In the Wall Street Journal's MarketBeat by David Gaffen:
In his letter to Treasury Secretary Timothy Geithner explaining why massive bonuses would have to be paid to those responsible for American International Group’s meltdown, the company’s CEO, Edward Liddy, trotted out the argument that the expertise of said employees was needed in order to wind down positions in an orderly fashion.
The bonuses, of course, are ridiculous. But amid calls for the recipients’ heads (or for them to commit seppuku), many have questioned whether there are no other sentient, able-bodied people out there that could handle the job of unwinding the messy derivatives portfolio at AIG’s financial products unit, estimated by Mr. Liddy in testimony to Congress at a notional value of $1.6 trillion — which is at least down from $2.7 trillion.
It isn’t an easy answer. “I would think that others could unwind the books, but I’m guessing the bigger problem is keeping the guys from leaving for other banks or funds where they could try to trade against AIG’s positions in fairly illiquid markets that can be manipulated without needing large amounts of capital,” said Mark Dow, portfolio manager at Pharo Management LLC in New York. He added, “we are all flying blind to a large degree.”
While it seems preposterous that anyone would offer a job to those responsible for AIG’s current status as a ward of the state, 11 people who have been given bonuses of more than $1 million have already left the company, including one who received more than $3 million. And a well-capitalized firm (and these do exist) would be happy to pay good money — albeit at less lofty levels than in the past — to take on those who knew the weaknesses of AIG’s books best.
For an outsider to take on the job of unwinding such a portfolio is a thankless task at best. The pool of people in this unregulated market — one that does not have an exchange or central clearing mechanism — who could handle such an undertaking is limited, said Jim Bianco, president of Bianco Research LLC. There are plenty of people who trade structured products but AIG, he said, needs managing-director types — “someone that is qualified to maximize value when liquidating the book … that can restructure the entire department to self-liquidate in an orderly fashion.”
That still then leaves the knotty problem of unwinding this massive portfolio of credit-default swaps for which the primary benchmark — Markit Group’s ABX Index — has been discredited, at least to some extent.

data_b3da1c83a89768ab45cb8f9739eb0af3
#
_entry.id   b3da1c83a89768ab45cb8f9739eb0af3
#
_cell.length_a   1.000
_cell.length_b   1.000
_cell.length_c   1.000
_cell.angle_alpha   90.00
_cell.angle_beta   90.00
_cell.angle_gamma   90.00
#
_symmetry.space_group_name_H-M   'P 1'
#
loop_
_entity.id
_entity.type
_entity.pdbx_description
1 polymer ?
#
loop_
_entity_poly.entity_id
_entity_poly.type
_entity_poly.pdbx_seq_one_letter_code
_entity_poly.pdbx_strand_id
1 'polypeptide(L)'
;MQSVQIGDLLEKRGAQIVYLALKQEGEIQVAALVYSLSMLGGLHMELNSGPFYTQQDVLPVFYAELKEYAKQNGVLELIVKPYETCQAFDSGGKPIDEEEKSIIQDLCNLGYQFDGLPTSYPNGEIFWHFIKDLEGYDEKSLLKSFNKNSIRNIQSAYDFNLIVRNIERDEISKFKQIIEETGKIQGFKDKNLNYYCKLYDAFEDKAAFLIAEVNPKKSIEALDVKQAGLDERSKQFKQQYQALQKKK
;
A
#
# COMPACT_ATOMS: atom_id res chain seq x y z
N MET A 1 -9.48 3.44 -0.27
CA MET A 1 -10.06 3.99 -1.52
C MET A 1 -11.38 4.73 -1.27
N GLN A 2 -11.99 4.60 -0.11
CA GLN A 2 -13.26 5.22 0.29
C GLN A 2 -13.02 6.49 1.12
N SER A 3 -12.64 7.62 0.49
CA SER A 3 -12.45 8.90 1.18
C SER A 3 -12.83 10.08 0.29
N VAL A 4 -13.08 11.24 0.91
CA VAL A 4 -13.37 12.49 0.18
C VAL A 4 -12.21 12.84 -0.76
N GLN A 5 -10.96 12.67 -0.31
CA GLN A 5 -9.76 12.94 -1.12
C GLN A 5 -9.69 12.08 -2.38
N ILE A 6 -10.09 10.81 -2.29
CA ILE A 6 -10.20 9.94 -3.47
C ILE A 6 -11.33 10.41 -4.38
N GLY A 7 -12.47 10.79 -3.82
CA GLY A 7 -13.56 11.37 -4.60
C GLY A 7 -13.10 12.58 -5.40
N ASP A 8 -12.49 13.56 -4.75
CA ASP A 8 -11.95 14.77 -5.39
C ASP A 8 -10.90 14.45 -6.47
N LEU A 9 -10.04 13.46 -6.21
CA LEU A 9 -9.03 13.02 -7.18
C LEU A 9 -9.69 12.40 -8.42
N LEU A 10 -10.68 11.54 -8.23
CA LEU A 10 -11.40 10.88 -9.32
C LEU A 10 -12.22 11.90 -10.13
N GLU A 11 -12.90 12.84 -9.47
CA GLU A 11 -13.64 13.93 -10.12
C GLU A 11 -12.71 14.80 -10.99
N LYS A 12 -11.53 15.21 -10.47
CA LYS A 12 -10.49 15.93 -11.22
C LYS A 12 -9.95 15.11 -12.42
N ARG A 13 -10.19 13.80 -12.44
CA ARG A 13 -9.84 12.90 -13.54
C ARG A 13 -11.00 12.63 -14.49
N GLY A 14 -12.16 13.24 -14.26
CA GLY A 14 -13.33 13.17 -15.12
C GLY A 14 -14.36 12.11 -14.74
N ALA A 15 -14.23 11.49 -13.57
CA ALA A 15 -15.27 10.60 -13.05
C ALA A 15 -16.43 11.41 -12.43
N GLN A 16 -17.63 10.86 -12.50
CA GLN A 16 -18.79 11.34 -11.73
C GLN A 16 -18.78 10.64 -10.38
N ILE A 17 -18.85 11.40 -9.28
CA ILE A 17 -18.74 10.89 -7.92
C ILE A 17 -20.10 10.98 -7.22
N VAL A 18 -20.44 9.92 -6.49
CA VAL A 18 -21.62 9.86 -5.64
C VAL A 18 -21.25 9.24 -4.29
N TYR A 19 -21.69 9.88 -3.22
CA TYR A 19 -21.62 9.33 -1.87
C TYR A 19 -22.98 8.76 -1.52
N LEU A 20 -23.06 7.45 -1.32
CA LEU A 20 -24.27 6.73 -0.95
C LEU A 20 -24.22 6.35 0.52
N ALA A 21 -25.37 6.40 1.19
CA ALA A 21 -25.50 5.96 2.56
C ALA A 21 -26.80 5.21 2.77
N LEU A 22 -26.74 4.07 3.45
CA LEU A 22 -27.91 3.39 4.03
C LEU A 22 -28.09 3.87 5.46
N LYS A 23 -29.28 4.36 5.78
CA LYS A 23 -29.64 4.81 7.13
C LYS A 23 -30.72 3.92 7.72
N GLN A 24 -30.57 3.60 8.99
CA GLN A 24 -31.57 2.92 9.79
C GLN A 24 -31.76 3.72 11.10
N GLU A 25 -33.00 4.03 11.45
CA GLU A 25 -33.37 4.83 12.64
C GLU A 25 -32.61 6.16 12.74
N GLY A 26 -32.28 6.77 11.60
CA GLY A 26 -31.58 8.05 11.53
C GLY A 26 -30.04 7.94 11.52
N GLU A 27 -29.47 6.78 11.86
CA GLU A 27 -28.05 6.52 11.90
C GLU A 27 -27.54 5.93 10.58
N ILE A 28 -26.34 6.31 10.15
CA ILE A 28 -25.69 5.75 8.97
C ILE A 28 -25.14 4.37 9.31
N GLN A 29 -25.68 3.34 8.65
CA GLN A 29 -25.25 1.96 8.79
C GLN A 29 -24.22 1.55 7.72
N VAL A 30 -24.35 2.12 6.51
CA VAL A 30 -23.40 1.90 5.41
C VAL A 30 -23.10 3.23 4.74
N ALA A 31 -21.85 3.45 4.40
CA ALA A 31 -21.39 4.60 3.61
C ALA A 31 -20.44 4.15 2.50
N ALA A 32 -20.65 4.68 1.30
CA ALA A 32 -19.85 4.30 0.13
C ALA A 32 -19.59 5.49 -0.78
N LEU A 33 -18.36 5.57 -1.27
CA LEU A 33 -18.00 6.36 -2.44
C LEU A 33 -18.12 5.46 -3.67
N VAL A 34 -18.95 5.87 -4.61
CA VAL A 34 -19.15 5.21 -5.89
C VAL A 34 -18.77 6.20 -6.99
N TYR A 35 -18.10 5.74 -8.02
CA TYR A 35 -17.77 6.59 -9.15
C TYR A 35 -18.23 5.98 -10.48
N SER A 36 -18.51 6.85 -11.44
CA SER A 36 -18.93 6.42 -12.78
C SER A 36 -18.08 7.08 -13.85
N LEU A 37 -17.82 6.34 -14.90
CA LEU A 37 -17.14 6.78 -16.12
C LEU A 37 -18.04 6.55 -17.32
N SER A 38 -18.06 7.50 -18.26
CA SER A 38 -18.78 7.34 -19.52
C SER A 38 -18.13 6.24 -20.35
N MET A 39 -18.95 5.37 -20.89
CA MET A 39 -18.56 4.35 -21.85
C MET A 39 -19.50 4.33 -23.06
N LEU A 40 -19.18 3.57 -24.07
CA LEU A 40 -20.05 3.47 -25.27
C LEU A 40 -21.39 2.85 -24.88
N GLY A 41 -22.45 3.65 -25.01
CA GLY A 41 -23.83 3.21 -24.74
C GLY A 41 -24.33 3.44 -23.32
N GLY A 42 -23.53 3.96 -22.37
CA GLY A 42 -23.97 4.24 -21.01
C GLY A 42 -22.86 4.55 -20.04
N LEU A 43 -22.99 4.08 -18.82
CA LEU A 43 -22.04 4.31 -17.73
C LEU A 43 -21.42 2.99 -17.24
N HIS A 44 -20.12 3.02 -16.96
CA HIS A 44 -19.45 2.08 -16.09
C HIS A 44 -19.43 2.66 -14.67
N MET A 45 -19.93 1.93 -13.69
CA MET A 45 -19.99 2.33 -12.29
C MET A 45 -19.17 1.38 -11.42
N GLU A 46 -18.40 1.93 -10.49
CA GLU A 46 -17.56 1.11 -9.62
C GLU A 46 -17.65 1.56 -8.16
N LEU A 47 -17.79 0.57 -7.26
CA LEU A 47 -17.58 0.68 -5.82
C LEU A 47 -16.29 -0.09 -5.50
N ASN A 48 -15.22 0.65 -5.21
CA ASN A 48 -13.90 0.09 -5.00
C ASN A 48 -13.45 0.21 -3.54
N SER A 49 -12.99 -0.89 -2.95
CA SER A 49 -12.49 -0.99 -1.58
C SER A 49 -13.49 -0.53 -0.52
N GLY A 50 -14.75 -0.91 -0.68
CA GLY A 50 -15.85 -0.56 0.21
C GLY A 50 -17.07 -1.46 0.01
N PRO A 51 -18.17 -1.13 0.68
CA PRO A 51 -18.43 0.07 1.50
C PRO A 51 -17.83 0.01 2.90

The triple-A index, which measures a basket of asset-backed securities with high credit ratings (for whatever that is worth), was lately trading at 24 cents on the dollar. Lower-rated triple-B and single-A indexes were worth about three cents on the dollar, due in part to fears of large losses in the underlying loan pool that was purchased and packaged into collateralized debt obligations, as well as a momentum trade that saw fund managers continue to push those indexes lower.
“The ABX was completely decimated so it’s not a fair benchmark to assess a structured product,” said Mel Harris, market strategist at ACM, and a former trader of structured products. “I don’t think it should be left to the AIG guys at al l… but there are very few experts out there.”
But others argue that such an unwind could be handled by anyone in the business. “There are many CDS and CDO traders/risk managers that could manage/hedge/unwind a book such as this,” said Tim Backshall, chief credit derivatives strategist at Credit Derivatives Research. “In fact given the layoffs, I would suspect that supply is large. While the guys at AIG may know the book the best, there is little that is not understandable or hedgable in those portfolios.”
Mr. Harris argues that those who have been out of work for a few months would face difficulties in getting up to speed with AIG’s portfolio. Those that do have the expertise, in the meantime — those at other institutions — are unlikely to want to step into this situation.
“There are people that make big bucks at Pimco, Goldman, BlackRock, etc. that are qualified to unwind AIG’s book,” Mr. Bianco says. “Why in god’s name would they leave a managing director position at one of these firms to go to AIG? What is their upside?”